How to work with DARPA, according to DARPA

DARPA's prosthetic LUKE arm gets a fist bump at Walter Reed National Military Medical Center in December 2016. (DARPA.mil)

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Entrepreneurs and startup companies wishing to work with the Defense Advanced Research Projects Agency (DARPA) would be well-advised to do a little homework prior.

In a presentation at a pitch day for the most recent cohort of federal technology accelerator Fed Tech on Tuesday, DARPA’s senior adviser for commercial strategy, David Henshall, offered this and other tips.

“The key is — be familiar with the opportunities of national security,” Henshall said. “The first thing is what are the problems we’re trying to solve, and become familiar with that.” He suggested that a bit of good old-fashioned internet sleuthing can go a long way. “Read our website and find out what we’re working on. Find out who’s there. And then find out the program manager that’s interested in the technology space you’re dealing with.”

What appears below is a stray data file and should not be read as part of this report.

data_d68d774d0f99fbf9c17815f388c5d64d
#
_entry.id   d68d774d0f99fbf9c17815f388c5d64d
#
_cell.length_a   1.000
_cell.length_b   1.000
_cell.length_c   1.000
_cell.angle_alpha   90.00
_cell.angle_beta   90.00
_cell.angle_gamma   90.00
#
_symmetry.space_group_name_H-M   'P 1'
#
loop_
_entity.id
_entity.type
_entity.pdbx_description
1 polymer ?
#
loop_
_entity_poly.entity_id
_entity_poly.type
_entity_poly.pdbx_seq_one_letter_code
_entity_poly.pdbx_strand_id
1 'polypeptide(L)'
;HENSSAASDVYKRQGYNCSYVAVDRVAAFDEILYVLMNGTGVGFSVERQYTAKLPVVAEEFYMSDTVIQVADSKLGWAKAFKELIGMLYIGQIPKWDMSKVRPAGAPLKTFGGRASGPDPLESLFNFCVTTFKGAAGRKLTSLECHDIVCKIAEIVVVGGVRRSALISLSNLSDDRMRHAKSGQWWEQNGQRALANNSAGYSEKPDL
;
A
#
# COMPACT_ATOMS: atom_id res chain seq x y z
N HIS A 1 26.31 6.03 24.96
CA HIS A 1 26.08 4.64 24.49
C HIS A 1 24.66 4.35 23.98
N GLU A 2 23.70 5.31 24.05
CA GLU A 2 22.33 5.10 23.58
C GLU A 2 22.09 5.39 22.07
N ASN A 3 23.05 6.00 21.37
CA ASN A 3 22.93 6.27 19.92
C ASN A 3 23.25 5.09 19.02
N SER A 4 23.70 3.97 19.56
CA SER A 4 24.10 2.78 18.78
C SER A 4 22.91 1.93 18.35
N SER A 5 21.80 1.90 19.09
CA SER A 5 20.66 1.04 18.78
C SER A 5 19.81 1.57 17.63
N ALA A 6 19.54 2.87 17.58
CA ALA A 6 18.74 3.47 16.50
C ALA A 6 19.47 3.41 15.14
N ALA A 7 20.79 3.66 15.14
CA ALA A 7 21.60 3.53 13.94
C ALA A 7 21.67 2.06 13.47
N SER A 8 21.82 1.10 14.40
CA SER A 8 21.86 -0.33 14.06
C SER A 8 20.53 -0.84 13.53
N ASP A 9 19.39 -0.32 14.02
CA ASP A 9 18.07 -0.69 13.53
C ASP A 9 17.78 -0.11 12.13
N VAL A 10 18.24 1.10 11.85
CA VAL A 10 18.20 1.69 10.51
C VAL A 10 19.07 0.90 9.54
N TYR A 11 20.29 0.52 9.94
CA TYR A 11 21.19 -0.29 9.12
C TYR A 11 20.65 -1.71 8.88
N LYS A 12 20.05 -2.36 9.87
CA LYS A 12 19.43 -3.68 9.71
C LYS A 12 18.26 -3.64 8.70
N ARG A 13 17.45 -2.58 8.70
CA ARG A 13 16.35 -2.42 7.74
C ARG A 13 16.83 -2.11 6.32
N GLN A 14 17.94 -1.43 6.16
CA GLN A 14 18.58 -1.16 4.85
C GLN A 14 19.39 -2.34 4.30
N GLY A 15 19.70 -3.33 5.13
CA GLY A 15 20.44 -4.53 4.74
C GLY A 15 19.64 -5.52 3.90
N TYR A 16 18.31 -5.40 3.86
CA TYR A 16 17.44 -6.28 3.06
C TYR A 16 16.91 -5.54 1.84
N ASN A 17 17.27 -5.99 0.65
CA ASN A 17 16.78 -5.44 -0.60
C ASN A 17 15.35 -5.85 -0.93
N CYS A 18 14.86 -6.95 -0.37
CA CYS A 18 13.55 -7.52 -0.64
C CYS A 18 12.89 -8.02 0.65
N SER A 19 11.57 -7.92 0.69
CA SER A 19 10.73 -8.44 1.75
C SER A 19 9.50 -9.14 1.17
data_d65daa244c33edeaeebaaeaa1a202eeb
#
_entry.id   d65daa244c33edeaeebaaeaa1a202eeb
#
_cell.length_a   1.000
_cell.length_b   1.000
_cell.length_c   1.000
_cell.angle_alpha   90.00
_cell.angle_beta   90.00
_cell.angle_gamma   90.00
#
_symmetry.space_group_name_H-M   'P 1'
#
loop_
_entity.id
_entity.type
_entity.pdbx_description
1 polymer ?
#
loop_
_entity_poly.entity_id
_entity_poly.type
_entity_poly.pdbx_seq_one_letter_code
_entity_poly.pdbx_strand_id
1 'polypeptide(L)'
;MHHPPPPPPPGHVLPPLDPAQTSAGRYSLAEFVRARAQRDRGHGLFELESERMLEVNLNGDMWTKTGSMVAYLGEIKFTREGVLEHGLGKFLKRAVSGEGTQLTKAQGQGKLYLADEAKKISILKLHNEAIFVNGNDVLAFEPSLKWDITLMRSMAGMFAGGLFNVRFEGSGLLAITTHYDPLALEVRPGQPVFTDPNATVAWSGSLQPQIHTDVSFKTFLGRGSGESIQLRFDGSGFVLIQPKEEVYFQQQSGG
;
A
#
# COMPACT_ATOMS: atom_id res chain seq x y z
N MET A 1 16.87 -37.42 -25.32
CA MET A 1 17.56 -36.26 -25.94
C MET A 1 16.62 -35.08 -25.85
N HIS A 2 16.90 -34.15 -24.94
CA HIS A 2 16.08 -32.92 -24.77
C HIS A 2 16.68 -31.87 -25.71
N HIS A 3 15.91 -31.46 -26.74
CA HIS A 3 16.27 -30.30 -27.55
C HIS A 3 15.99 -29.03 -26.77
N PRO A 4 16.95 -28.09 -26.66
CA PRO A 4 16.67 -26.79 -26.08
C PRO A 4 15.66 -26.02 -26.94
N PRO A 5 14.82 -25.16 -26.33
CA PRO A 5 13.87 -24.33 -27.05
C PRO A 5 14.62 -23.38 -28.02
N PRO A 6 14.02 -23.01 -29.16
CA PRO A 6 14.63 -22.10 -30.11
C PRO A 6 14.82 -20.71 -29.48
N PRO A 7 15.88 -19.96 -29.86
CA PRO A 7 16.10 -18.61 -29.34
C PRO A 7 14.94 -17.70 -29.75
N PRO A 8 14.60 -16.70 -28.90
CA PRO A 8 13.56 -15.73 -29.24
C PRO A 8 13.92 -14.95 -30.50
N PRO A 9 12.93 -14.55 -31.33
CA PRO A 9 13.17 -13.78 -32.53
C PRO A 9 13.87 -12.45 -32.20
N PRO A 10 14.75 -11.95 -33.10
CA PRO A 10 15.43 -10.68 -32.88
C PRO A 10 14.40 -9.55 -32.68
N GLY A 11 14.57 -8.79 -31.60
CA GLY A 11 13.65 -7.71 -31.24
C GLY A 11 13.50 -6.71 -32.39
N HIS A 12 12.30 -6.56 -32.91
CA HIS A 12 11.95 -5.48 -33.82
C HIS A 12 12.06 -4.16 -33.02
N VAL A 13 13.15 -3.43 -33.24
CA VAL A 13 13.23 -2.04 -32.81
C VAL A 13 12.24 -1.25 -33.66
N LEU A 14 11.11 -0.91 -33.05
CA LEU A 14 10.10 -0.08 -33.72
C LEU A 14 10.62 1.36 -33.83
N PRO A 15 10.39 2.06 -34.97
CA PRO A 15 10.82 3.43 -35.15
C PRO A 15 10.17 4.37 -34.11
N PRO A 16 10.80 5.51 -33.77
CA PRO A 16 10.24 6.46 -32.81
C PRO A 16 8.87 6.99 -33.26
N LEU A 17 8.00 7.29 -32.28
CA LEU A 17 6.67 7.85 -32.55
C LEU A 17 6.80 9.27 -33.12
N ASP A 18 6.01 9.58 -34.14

Once you’ve identified a program manager in your area of expertise, Henshall said, contact that person. Most will be very willing to take a short meeting with an entrepreneur or company working in their subject matter area. But don’t waste that time.

“Make sure you’re not asking him questions that you could have read on the website because your 30 minutes is being used up,” he said. “Do your homework beforehand.”

And lastly, be patient. “People say it’s like dating,” Henshall joked. You won’t walk out of a first meeting with research grant money in hand, so that shouldn’t be the goal. Use the first meeting to get to the second meeting, and so on.

Follow these tips, and partnership with DARPA presents the opportunity to work on some big and interesting research challenges. For example, in September the agency announced that it plans to spend $2 billion on research into so-called “third wave” artificial intelligence capacities over the next few years.

The initiative, called “AI Next,” is concerned with moving AI beyond the mode where it needs lots of high-quality training data in myriad situations to develop an algorithm. The goal is to get the technology to a place where machines adapt to changing situations the way human intelligence does.

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DARPA, Defense Advanced Research Projects Agency, Department of Defense, entrepreneurs, Fed Tech, Military, national security, research, Science, startups
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